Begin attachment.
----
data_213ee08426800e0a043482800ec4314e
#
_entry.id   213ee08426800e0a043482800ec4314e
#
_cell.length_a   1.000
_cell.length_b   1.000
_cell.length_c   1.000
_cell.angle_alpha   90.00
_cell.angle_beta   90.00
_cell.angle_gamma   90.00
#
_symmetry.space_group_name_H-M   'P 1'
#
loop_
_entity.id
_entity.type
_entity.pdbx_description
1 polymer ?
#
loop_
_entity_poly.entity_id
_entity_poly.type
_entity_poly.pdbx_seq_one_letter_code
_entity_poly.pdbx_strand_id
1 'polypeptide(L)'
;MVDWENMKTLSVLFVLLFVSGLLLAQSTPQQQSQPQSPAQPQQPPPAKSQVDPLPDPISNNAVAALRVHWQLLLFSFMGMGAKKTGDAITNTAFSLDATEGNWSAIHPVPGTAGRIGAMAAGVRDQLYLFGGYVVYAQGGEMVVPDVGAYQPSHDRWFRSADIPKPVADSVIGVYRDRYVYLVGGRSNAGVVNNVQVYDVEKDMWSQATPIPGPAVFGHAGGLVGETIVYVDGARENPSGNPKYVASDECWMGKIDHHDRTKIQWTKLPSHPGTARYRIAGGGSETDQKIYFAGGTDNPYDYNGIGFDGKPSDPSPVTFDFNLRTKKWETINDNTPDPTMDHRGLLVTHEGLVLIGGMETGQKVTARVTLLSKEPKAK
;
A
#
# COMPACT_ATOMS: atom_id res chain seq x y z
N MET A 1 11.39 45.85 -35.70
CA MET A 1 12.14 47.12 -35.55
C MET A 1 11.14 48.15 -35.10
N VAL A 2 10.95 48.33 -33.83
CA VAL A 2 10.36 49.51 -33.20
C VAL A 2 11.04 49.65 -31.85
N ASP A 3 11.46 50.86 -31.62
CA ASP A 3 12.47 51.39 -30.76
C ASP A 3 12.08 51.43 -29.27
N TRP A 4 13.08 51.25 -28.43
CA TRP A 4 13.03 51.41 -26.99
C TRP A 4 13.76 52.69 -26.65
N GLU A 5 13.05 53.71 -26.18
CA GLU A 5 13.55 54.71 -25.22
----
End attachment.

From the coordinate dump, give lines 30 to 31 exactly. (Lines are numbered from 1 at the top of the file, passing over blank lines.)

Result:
# COMPACT_ATOMS: atom_id res chain seq x y z
N MET A 1 11.39 45.85 -35.70